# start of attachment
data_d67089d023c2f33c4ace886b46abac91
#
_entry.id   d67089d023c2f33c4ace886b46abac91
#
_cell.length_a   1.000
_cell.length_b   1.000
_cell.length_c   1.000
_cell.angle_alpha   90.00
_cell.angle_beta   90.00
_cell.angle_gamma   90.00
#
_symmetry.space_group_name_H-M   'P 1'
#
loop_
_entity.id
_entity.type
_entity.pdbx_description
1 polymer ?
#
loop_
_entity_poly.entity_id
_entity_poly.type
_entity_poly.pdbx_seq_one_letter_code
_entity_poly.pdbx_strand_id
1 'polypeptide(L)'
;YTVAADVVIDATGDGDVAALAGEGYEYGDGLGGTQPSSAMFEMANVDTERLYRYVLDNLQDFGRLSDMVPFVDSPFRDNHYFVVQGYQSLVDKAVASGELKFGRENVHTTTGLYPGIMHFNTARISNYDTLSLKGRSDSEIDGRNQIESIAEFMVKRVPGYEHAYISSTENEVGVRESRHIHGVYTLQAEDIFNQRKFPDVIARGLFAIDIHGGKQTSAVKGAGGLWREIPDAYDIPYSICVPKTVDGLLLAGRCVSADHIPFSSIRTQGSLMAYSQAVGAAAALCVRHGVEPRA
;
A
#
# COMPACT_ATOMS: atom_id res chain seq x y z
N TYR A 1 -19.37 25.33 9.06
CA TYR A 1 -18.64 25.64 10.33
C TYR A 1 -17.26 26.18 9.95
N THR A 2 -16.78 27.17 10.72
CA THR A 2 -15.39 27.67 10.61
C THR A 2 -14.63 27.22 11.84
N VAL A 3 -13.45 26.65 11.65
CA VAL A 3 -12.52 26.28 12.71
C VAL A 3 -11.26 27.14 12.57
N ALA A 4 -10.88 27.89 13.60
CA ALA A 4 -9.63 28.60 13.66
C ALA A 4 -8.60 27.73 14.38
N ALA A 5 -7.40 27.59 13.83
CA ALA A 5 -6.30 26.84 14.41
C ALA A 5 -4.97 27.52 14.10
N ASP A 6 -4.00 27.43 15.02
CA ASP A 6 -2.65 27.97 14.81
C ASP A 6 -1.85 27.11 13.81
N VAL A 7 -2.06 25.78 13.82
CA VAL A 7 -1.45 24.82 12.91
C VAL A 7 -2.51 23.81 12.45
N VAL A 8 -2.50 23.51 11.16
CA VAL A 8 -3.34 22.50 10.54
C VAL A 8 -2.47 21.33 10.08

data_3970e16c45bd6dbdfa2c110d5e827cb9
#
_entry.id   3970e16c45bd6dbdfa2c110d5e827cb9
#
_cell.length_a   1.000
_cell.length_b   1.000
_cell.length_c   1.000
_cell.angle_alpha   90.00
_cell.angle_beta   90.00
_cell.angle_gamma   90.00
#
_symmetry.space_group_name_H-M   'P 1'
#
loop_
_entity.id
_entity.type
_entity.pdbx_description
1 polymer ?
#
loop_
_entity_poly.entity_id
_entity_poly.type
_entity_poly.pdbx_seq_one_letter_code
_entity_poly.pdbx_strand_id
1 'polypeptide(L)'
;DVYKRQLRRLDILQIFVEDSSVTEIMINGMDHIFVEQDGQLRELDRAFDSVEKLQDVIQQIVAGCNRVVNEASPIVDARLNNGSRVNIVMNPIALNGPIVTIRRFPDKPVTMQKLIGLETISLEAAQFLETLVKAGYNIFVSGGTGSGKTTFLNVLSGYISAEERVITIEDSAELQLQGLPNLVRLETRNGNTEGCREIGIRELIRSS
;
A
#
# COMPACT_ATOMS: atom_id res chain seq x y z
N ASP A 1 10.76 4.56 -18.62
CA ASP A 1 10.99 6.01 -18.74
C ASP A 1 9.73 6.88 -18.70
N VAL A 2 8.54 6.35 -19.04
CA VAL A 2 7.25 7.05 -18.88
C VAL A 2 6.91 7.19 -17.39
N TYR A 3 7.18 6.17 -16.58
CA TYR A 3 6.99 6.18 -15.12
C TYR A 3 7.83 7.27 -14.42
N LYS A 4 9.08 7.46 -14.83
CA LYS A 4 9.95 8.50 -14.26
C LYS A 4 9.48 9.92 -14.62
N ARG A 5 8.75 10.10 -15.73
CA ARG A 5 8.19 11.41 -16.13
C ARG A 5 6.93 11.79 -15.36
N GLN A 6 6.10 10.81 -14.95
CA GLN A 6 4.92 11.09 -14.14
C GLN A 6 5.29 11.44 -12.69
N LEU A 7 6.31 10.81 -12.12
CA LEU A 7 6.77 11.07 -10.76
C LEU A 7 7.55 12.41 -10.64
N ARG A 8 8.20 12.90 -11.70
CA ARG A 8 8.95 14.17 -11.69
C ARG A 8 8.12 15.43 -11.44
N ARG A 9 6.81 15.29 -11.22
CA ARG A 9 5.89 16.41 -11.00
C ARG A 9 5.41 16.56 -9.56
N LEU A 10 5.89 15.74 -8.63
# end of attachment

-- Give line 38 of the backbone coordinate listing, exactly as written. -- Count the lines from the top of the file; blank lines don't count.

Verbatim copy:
CA VAL A 3 -12.52 26.28 12.71